Faces of cones give localizations of affine toric varieties

I'm trying to establish an explicit description of the open subsets of affine toric varieties given by faces of the underlying cone.

Background

For a rational convex polyhedral cone $\sigma\subseteq N_\mathbb R$ over a lattice $N$, we know that the semigroup algebra $S_\sigma=\sigma^\vee\cap M$, where $M$ is the dual lattice of $N$, is finitely generated by some $m_1,\dots,m_k\in M$, thus $$U_\sigma =\operatorname{Spec}(\mathbb C[S_\sigma]) = \operatorname{Spec}(\mathbb C[\chi^{m_1},\dots,\chi^{m_k}])$$ and we find an explicit (coordinate) description of this affine variety by looking at the $\mathbb C$-algebra homomorphism given by \begin{align} \varphi : \mathbb C[x_1,\dots,x_k] &\longrightarrow \mathbb C[\chi^{m_1},\dots,\chi^{m_k}], \\ x_i &\longmapsto \chi^{m_i} \end{align} And let $U_\sigma = \mathbf V(\ker \varphi) \subseteq \mathbb C^k$.

Now let $\tau = \sigma \cap H_m$ be the face given by some supporting hyperplane $H_m$ with $m\in S_\sigma$. From this description we have the dual $\tau^\vee = \operatorname{Cone}(\sigma^\vee \cup \{-m\})$ containing $\sigma^\vee$, then for the semigroups we have $S_\tau = S_\sigma + \mathbb Z(-m)$, so all that happened is we made one of the elements of $S_\sigma$ invertible in $S_\tau$. Thus on the level of $\mathbb C$-algebras we have the localization $$\mathbb C[S_\tau] = \mathbb C[S_\sigma]_{\chi^m} = \mathbb C[\chi^{m_1},\dots,\chi^{m_k}, \chi^{-m}],$$ where $m\in S_\sigma = \mathbb N\{m_1,\dots,m_k\}$.

Question

How can we relate $U_\tau$ in coordinates to $U_\sigma=\mathbf V(\ker \varphi)\subseteq \mathbb C^k$ as given above?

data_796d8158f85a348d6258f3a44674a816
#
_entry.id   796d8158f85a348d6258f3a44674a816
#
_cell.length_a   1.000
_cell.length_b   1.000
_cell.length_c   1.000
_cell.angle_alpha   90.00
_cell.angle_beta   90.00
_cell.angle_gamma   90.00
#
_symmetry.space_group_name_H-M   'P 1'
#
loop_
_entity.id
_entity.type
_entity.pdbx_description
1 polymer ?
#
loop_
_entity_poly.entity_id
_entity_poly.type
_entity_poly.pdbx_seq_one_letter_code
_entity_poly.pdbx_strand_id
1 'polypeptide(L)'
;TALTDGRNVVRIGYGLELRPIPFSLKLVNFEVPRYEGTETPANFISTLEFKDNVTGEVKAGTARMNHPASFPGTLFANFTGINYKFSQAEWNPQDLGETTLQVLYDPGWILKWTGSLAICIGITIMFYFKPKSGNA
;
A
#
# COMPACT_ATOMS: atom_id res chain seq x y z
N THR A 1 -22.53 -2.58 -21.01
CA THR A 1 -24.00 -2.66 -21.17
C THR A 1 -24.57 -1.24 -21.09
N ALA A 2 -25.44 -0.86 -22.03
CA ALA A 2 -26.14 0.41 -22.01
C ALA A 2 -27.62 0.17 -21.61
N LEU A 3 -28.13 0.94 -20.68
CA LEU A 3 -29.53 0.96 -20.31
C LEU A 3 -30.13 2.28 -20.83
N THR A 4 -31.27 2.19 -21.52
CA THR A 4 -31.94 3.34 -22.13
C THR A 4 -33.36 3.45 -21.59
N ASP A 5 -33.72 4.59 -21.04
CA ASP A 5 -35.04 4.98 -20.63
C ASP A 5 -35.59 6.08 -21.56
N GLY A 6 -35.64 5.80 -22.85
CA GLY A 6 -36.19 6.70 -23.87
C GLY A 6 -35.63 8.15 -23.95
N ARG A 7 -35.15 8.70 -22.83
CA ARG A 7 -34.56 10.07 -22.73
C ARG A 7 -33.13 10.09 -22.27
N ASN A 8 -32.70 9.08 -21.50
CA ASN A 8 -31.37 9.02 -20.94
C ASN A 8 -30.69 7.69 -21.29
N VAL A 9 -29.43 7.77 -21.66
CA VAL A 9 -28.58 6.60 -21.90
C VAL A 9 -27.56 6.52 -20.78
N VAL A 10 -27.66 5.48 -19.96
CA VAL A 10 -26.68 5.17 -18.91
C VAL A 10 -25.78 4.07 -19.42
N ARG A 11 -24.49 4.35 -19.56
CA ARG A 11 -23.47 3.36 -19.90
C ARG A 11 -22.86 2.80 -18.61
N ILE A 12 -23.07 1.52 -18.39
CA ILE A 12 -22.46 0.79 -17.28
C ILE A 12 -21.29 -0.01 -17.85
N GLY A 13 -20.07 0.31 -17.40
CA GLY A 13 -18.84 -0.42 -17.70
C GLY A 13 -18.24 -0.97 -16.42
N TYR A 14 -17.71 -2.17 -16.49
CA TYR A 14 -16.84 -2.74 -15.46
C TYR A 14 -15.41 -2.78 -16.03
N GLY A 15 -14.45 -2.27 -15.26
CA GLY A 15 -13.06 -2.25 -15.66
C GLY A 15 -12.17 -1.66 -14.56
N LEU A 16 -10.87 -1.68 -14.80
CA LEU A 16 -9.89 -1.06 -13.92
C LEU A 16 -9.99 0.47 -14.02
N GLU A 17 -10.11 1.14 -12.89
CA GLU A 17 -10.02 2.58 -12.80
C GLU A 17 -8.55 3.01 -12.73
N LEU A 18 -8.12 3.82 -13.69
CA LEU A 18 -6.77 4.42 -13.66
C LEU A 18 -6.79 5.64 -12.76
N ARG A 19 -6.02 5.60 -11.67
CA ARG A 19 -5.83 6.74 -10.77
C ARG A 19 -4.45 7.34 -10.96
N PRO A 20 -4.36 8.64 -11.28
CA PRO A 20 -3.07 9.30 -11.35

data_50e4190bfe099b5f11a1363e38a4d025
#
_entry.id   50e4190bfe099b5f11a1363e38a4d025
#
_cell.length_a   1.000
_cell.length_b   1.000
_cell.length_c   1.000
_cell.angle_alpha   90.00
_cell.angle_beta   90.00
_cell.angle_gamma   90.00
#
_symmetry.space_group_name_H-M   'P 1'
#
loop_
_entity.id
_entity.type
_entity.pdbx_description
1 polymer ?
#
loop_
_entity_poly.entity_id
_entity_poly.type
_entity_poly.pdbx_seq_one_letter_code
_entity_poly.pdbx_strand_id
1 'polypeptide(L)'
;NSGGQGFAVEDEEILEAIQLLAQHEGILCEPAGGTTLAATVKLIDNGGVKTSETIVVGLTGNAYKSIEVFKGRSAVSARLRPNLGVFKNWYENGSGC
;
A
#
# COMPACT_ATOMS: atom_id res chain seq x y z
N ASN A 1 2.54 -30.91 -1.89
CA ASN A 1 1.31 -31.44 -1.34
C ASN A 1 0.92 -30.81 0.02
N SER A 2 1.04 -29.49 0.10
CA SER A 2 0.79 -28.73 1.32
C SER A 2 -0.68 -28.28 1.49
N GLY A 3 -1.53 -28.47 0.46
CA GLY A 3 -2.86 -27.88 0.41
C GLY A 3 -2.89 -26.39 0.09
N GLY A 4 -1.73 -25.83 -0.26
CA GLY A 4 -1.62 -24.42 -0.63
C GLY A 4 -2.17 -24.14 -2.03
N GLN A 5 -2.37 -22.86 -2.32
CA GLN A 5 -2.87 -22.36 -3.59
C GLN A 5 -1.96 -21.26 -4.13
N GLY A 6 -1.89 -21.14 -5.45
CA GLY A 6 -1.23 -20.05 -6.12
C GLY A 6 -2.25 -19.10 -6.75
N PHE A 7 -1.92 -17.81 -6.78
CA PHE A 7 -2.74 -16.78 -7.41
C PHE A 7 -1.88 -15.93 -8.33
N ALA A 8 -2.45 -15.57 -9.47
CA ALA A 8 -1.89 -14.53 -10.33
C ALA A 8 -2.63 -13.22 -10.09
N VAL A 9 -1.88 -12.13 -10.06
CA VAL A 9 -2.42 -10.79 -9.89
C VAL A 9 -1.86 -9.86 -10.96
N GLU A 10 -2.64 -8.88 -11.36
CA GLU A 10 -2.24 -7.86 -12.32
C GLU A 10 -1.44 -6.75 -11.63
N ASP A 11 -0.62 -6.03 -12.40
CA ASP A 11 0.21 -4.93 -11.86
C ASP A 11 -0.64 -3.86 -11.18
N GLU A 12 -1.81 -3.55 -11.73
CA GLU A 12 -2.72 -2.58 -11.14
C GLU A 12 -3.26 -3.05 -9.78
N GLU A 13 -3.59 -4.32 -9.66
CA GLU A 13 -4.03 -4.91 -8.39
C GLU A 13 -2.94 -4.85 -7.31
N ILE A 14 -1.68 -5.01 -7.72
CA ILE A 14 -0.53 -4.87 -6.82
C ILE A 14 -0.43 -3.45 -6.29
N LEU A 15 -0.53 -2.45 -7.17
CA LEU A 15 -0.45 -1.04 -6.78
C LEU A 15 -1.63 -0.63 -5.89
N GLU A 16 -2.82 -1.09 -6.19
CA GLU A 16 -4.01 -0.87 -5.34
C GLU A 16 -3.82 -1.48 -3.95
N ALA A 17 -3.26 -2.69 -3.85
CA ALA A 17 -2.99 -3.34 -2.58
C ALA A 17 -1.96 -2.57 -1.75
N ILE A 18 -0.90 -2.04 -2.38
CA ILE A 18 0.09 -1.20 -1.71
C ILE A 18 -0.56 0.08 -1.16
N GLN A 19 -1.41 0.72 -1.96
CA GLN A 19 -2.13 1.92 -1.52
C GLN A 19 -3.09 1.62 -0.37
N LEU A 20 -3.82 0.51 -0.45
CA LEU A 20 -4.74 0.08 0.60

I guess we should look at the situation in $\mathbb C^{k+1}$ first, since we have $k+1$ generators now and project down to $\mathbb C^k$ afterwards, but I'm not sure how to do this.

My thoughts

Consider \begin{align} \psi : \mathbb C[x_1,\dots,x_k,y] &\longrightarrow \mathbb C[\chi^{m_1},\dots,\chi^{m_k},\chi^{-m}], \\ x_i &\longmapsto \chi^{m_i},\\ y &\longmapsto \chi^{-m}. \end{align} By treating $\mathbb C[x_1,\dots,x_k]$ as a subalgebra of $\mathbb C[x_1,\dots,x_k,y]$ we have $\ker \varphi\subseteq \ker\psi$. Since $m\in S_\sigma$, we have $m=\sum_{i=1}^k c_i m_i$ for some $c_i\in\mathbb N$. This relation yields $$\chi^m = (\chi^{m_1})^{c_1} \cdots (\chi^{m_k})^{c_k},$$ so $x_1^{c_1}\cdots x_k^{c_k} y-1\in\ker\psi$ and thus $$\ker \psi \supseteq \ker\varphi + \langle x_1^{c_1}\cdots x_k^{c_k} y-1\rangle. \tag{1}\label{1}$$ Do we have equality here?

Continuing this line of thought, we have $$U_\tau = \mathbf V(\ker \psi)\subseteq \mathbb C^{k+1}.$$

The projection $\mathbb C^{k+1}\to\mathbb C^k$ that sets $y=0$ is injective on $U_\tau$: Every point $(x_1,\dots,x_k,y)\in U_\tau$ is a solution of $x_1^{c_1}\cdots x_k^{c_k} y=1$, thus $y=x_1^{-c_1}\cdots x_k^{-c_k}$ is uniquely determined. So we can identify $U_\tau$ with it's image in $\mathbb C^k$.

If we had equality in \eqref{1}, we could conclude $$U_\tau = \left\{\, (x_1,\dots,x_k)\in U_\sigma\,\big|\, x_1^{c_1}\cdots x_k^{c_k}\neq 0 \right\},$$ which is an open subset of $U_\sigma$.

Is this reasoning correct and do we infact have equality in \eqref{1}?

Let $R$ be a commutative ring, and let $f$ be a non-zero element. Write $R_f$ for the localization of $R$ at $f$. Then Spec($R_f$) is naturally contained in Spec($R$): it is the locus where $f$ is non-zero. This is just the geometrical version of the commutative ring theory statement that the prime ideals of $R_f$ are the prime ideals of $R$ that don't contain $f$.
We do have equality in (1), because $R_f=R[y]/(fy-1)$.
Projection from Spec($R$) x $\mathbb C$ to Spec($R$) corresponds to the inclusion of rings of $R$ into $R[y]$. To get the geometric map, we intersect prime ideals of $R[y]$ with $R$. A prime ideal in $R[y]$ lying on the hypersurface defined by $fy-1=0$ restricts to a prime ideal in $R$ such that $f$ is non-zero. In particular, this holds for maximal ideals, i.e., points.